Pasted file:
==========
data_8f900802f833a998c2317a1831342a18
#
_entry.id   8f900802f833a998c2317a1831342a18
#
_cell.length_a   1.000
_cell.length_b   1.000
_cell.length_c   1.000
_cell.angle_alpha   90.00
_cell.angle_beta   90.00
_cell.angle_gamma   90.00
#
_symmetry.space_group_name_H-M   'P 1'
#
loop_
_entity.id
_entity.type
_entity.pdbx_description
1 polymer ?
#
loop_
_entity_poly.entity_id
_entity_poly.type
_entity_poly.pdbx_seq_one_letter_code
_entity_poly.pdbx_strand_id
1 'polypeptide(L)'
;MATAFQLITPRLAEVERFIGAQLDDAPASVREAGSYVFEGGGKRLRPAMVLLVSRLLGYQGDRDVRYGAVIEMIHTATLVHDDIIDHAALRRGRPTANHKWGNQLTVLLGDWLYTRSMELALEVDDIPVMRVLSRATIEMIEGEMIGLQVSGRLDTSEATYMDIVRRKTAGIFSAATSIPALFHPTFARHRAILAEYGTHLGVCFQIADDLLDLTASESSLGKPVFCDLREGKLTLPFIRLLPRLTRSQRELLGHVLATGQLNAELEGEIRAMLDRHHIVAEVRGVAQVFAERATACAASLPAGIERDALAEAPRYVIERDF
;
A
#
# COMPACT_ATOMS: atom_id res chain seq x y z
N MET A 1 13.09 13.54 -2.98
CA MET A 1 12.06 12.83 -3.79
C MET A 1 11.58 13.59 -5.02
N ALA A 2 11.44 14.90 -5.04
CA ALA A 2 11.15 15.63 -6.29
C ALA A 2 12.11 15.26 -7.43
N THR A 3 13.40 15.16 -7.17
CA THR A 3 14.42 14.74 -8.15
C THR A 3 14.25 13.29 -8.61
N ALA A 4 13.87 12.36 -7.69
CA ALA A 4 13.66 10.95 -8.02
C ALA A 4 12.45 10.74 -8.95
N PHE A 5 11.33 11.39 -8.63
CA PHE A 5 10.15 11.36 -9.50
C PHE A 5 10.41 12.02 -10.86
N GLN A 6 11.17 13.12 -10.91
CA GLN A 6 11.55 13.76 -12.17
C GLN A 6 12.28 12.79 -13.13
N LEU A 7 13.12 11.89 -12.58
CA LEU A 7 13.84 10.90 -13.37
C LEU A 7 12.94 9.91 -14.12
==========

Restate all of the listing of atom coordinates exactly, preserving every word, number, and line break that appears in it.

data_8f900802f833a998c2317a1831342a18
#
_entry.id   8f900802f833a998c2317a1831342a18
#
_cell.length_a   1.000
_cell.length_b   1.000
_cell.length_c   1.000
_cell.angle_alpha   90.00
_cell.angle_beta   90.00
_cell.angle_gamma   90.00
#
_symmetry.space_group_name_H-M   'P 1'
#
loop_
_entity.id
_entity.type
_entity.pdbx_description
1 polymer ?
#
loop_
_entity_poly.entity_id
_entity_poly.type
_entity_poly.pdbx_seq_one_letter_code
_entity_poly.pdbx_strand_id
1 'polypeptide(L)'
;MATAFQLITPRLAEVERFIGAQLDDAPASVREAGSYVFEGGGKRLRPAMVLLVSRLLGYQGDRDVRYGAVIEMIHTATLVHDDIIDHAALRRGRPTANHKWGNQLTVLLGDWLYTRSMELALEVDDIPVMRVLSRATIEMIEGEMIGLQVSGRLDTSEATYMDIVRRKTAGIFSAATSIPALFHPTFARHRAILAEYGTHLGVCFQIADDLLDLTASESSLGKPVFCDLREGKLTLPFIRLLPRLTRSQRELLGHVLATGQLNAELEGEIRAMLDRHHIVAEVRGVAQVFAERATACAASLPAGIERDALAEAPRYVIERDF
;
A
#
# COMPACT_ATOMS: atom_id res chain seq x y z
N MET A 1 13.09 13.54 -2.98
CA MET A 1 12.06 12.83 -3.79
C MET A 1 11.58 13.59 -5.02
N ALA A 2 11.44 14.90 -5.04
CA ALA A 2 11.15 15.63 -6.29
C ALA A 2 12.11 15.26 -7.43
N THR A 3 13.40 15.16 -7.17
CA THR A 3 14.42 14.74 -8.15
C THR A 3 14.25 13.29 -8.61
N ALA A 4 13.87 12.36 -7.69
CA ALA A 4 13.66 10.95 -8.02
C ALA A 4 12.45 10.74 -8.95
N PHE A 5 11.33 11.39 -8.63
CA PHE A 5 10.15 11.36 -9.50
C PHE A 5 10.41 12.02 -10.86
N GLN A 6 11.17 13.12 -10.91
CA GLN A 6 11.55 13.76 -12.17
C GLN A 6 12.28 12.79 -13.13
N LEU A 7 13.12 11.89 -12.58
CA LEU A 7 13.84 10.90 -13.37
C LEU A 7 12.94 9.91 -14.12